Is the solar system common or atypical? As our statistics about planetary systems increase, researchers can begin to address questions like these, as well as understand what leads to the huge variety of configurations that a family of planets can assume around a star. A quartet of researchers is now arguing that they can be grouped into four basic categories.
in Published article In the Journal of Astronomy and Astrophysics, Lokesh Mishra, Tan Alibert and Christophe Mordacini of the University of Bern and Stefan Oudry of the University of Geneva point out that planetary systems can come in similar, ordered, mixed and antipyretic flavors. But what does this mean? Well, basically, it depends on which parameter you want to study. For that first moment, the researchers focused on the masses.
A similar class system is one in which all planets are of similar mass. Ordered are those which, like ours, show a general tendency to increase in mass, from the innermost planet to the outermost. The antiplanets will be the opposite: the planets with the greatest mass are in the interior, and the planets with the least mass are in the outer regions. And the mix will be where the mass fluctuates wildly from planet to planet, with no specific general trend.
To explore the usefulness of this discrimination procedure, the group applied its categories to two catalogs, one of 41 real systems, with four or more planets, at least four of which have the estimated mass, and another to hypothetical systems, a thousand of them, “Gestados” in a computer simulation. The idea was to compare what is seen in the real world (incomplete due to observational limitations) with simulations (complete, but imprecise, given the simplification of operations).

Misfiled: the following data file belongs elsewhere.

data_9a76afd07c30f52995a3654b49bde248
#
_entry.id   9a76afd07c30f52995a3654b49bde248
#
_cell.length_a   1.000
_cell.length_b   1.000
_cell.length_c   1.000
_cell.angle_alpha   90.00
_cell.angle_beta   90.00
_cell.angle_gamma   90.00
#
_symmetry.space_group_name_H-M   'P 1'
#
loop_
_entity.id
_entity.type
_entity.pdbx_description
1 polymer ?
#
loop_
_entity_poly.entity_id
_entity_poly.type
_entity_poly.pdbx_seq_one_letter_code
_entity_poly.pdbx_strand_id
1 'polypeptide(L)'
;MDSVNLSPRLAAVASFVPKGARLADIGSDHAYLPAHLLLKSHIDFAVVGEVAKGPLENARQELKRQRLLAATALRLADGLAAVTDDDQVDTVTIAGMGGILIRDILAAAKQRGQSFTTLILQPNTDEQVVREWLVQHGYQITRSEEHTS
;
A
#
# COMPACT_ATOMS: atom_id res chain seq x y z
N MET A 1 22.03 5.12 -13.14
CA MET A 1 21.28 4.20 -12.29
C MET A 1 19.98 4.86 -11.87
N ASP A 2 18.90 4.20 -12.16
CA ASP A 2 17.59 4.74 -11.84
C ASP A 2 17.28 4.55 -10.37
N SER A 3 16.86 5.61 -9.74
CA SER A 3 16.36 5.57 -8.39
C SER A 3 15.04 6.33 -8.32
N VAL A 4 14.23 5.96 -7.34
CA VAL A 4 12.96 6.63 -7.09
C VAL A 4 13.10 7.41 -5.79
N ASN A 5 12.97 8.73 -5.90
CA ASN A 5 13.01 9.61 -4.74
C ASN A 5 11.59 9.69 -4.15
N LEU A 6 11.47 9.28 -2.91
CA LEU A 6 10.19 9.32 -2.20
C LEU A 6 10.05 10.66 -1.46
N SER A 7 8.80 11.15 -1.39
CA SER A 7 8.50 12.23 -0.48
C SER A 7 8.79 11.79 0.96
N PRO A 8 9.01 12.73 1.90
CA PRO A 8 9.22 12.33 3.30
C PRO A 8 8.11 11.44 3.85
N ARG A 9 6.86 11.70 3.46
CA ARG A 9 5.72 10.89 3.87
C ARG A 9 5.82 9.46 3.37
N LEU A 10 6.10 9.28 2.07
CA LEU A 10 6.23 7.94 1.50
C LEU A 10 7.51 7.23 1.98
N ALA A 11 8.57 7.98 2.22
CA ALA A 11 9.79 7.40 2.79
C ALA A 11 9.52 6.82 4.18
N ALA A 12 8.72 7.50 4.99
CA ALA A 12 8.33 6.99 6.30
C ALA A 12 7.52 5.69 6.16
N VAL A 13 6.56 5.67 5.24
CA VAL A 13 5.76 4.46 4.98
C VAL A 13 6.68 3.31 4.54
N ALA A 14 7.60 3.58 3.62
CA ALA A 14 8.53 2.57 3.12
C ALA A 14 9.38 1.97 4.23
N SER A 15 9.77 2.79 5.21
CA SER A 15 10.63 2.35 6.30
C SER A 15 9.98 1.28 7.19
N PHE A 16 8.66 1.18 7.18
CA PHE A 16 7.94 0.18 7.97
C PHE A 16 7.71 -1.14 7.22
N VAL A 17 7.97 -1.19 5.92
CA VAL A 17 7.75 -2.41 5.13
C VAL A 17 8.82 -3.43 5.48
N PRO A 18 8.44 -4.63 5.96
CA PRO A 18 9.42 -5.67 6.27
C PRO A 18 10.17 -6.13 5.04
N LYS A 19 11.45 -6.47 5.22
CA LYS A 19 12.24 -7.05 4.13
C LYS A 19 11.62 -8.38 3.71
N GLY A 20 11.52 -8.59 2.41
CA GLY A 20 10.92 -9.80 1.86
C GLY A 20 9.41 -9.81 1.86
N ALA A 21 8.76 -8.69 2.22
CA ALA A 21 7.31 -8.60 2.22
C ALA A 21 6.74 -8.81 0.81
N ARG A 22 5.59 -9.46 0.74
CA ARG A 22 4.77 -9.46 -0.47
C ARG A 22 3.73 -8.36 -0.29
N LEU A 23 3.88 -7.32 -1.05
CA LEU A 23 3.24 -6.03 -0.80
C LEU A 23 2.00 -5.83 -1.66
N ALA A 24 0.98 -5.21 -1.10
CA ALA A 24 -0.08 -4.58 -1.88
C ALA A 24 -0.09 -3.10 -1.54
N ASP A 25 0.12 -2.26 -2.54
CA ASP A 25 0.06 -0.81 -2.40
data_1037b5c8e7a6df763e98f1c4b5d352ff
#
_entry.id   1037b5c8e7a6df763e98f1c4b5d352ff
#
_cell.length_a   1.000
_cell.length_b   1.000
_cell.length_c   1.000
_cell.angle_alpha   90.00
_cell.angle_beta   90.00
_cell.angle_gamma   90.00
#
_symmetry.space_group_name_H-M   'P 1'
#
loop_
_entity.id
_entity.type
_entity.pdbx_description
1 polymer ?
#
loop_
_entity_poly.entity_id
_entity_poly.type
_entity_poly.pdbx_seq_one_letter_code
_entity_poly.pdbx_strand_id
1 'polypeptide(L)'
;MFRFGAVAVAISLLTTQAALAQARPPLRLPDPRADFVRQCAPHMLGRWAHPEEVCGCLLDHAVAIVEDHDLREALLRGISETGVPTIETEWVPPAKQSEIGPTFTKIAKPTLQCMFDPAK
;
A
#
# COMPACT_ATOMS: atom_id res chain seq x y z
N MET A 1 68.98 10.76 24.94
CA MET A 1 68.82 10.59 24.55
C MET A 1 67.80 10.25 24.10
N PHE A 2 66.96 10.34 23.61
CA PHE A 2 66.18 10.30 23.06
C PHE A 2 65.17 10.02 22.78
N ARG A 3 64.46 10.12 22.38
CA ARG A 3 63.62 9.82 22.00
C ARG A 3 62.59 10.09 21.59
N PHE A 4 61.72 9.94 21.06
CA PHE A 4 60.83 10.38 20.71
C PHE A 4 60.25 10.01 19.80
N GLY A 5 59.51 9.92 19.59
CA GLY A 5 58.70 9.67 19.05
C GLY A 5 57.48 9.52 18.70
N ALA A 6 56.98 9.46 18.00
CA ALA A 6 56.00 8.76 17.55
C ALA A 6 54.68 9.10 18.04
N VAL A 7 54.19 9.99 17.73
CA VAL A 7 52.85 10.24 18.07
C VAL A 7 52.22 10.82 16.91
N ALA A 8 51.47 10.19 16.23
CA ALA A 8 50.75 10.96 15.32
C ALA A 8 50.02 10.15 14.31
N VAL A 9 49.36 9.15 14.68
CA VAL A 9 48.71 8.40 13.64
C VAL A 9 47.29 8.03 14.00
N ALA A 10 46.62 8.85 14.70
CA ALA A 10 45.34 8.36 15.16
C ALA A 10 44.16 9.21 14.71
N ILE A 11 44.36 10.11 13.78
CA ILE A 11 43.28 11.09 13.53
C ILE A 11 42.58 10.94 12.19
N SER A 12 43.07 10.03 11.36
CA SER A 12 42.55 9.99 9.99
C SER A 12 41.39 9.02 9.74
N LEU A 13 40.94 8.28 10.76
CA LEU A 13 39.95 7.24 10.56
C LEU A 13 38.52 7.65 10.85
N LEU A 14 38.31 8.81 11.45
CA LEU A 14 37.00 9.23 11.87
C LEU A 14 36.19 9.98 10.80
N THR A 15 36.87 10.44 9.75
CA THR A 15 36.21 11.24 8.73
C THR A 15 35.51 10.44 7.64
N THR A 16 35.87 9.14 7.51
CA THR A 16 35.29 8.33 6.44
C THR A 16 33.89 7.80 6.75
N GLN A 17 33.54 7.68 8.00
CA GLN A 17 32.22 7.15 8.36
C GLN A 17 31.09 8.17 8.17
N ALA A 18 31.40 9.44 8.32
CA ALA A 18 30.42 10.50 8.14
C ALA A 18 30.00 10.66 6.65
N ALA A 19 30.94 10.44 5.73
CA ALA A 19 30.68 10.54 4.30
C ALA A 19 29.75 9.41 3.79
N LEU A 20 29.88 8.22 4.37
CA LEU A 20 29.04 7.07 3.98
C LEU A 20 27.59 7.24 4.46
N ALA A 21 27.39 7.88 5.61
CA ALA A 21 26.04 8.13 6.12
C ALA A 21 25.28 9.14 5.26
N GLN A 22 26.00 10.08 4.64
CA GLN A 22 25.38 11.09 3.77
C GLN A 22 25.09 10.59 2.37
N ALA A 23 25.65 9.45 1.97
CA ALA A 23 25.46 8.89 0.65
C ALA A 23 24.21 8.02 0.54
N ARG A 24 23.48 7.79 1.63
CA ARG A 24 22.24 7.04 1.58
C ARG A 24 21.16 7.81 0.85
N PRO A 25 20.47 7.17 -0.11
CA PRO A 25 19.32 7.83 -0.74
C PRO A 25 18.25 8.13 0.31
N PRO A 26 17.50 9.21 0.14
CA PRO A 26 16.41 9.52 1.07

In fact, there was a discrepancy between the two results. In real systems, the majority (59%) belong to the same class. Ordered systems (eg Solar, listed in the catalog) accounted for 37%. Another 5% were mixed architecture. None of them are against ordination.
In thousands of simulated systems, variable initial variables such as the mass of the formation disk and the amount of heavy elements (after what happens in reality), the numbers were different. Again, the similar category came out on top, but with 80.2%. About 8% of virtualized systems ended up with mixed or anti-order builds. And only 1.5% ended up looking like the solar system, with an orderly architecture.
Since both contain inaccurate information, none of these percentages should accurately reflect reality. However, they do reveal trends that may be valid. For example, the fact that most systems tend to have planets of similar mass, something that has already been noted.
In this context, the solar system could be a rare thing, although others like it appear more frequently in observations perhaps due to bias: it is one type that is much easier to detect than the other.
This column appears on Mondays hard copyin Folha Corrida.
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